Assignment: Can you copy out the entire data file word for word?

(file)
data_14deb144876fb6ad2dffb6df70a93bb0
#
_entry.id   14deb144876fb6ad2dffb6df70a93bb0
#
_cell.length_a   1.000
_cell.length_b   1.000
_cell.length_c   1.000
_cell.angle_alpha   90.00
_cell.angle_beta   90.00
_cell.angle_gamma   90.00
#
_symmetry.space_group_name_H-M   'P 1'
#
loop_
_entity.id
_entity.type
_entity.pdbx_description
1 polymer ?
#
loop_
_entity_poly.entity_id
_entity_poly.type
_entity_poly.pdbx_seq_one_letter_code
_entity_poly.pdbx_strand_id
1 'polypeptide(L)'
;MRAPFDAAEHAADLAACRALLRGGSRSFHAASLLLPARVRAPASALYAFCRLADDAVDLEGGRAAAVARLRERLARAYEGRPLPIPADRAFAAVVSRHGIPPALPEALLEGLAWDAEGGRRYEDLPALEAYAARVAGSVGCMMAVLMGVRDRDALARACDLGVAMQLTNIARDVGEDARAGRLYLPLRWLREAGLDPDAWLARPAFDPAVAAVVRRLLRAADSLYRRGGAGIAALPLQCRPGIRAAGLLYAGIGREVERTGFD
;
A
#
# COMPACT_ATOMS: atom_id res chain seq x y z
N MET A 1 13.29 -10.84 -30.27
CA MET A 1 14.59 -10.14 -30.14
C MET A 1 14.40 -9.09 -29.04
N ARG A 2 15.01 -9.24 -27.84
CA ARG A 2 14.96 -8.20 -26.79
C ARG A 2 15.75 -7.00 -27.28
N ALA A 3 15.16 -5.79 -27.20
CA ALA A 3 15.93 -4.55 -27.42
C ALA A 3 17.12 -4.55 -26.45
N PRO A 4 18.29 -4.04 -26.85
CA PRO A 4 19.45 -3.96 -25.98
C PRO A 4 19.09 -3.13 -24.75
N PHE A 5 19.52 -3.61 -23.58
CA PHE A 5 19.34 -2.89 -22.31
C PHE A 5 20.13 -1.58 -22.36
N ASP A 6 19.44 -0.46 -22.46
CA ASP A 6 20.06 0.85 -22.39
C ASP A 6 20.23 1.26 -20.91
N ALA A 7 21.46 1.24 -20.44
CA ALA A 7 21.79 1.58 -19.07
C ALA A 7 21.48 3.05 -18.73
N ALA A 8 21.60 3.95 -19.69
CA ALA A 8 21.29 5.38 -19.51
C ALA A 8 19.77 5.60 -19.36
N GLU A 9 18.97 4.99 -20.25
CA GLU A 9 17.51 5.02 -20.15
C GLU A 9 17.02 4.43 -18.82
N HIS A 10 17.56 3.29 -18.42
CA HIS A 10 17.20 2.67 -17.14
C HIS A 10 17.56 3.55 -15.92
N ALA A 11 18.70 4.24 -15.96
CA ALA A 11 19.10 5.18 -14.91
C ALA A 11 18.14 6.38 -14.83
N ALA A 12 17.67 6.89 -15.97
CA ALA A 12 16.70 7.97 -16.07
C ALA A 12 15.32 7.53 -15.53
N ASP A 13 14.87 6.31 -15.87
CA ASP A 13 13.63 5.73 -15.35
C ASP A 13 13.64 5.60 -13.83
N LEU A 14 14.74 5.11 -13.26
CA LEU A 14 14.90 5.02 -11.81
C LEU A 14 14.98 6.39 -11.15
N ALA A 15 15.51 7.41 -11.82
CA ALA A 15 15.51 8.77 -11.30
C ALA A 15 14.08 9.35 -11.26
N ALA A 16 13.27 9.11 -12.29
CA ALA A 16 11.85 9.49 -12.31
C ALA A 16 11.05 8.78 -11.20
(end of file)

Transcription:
data_14deb144876fb6ad2dffb6df70a93bb0
#
_entry.id   14deb144876fb6ad2dffb6df70a93bb0
#
_cell.length_a   1.000
_cell.length_b   1.000
_cell.length_c   1.000
_cell.angle_alpha   90.00
_cell.angle_beta   90.00
_cell.angle_gamma   90.00
#
_symmetry.space_group_name_H-M   'P 1'
#
loop_
_entity.id
_entity.type
_entity.pdbx_description
1 polymer ?
#
loop_
_entity_poly.entity_id
_entity_poly.type
_entity_poly.pdbx_seq_one_letter_code
_entity_poly.pdbx_strand_id
1 'polypeptide(L)'
;MRAPFDAAEHAADLAACRALLRGGSRSFHAASLLLPARVRAPASALYAFCRLADDAVDLEGGRAAAVARLRERLARAYEGRPLPIPADRAFAAVVSRHGIPPALPEALLEGLAWDAEGGRRYEDLPALEAYAARVAGSVGCMMAVLMGVRDRDALARACDLGVAMQLTNIARDVGEDARAGRLYLPLRWLREAGLDPDAWLARPAFDPAVAAVVRRLLRAADSLYRRGGAGIAALPLQCRPGIRAAGLLYAGIGREVERTGFD
;
A
#
# COMPACT_ATOMS: atom_id res chain seq x y z
N MET A 1 13.29 -10.84 -30.27
CA MET A 1 14.59 -10.14 -30.14
C MET A 1 14.40 -9.09 -29.04
N ARG A 2 15.01 -9.24 -27.84
CA ARG A 2 14.96 -8.20 -26.79
C ARG A 2 15.75 -7.00 -27.28
N ALA A 3 15.16 -5.79 -27.20
CA ALA A 3 15.93 -4.55 -27.42
C ALA A 3 17.12 -4.55 -26.45
N PRO A 4 18.29 -4.04 -26.85
CA PRO A 4 19.45 -3.96 -25.98
C PRO A 4 19.09 -3.13 -24.75
N PHE A 5 19.52 -3.61 -23.58
CA PHE A 5 19.34 -2.89 -22.31
C PHE A 5 20.13 -1.58 -22.36
N ASP A 6 19.44 -0.46 -22.46
CA ASP A 6 20.06 0.85 -22.39
C ASP A 6 20.23 1.26 -20.91
N ALA A 7 21.46 1.24 -20.44
CA ALA A 7 21.79 1.58 -19.07
C ALA A 7 21.48 3.05 -18.73
N ALA A 8 21.60 3.95 -19.69
CA ALA A 8 21.29 5.38 -19.51
C ALA A 8 19.77 5.60 -19.36
N GLU A 9 18.97 4.99 -20.25
CA GLU A 9 17.51 5.02 -20.15
C GLU A 9 17.02 4.43 -18.82
N HIS A 10 17.56 3.29 -18.42
CA HIS A 10 17.20 2.67 -17.14
C HIS A 10 17.56 3.55 -15.92
N ALA A 11 18.70 4.24 -15.96
CA ALA A 11 19.10 5.18 -14.91
C ALA A 11 18.14 6.38 -14.83
N ALA A 12 17.67 6.89 -15.97
CA ALA A 12 16.70 7.97 -16.07
C ALA A 12 15.32 7.53 -15.53
N ASP A 13 14.87 6.31 -15.87
CA ASP A 13 13.63 5.73 -15.35
C ASP A 13 13.64 5.60 -13.83
N LEU A 14 14.74 5.11 -13.26
CA LEU A 14 14.90 5.02 -11.81
C LEU A 14 14.98 6.39 -11.15
N ALA A 15 15.51 7.41 -11.82
CA ALA A 15 15.51 8.77 -11.30
C ALA A 15 14.08 9.35 -11.26
N ALA A 16 13.27 9.11 -12.29
CA ALA A 16 11.85 9.49 -12.31
C ALA A 16 11.05 8.78 -11.20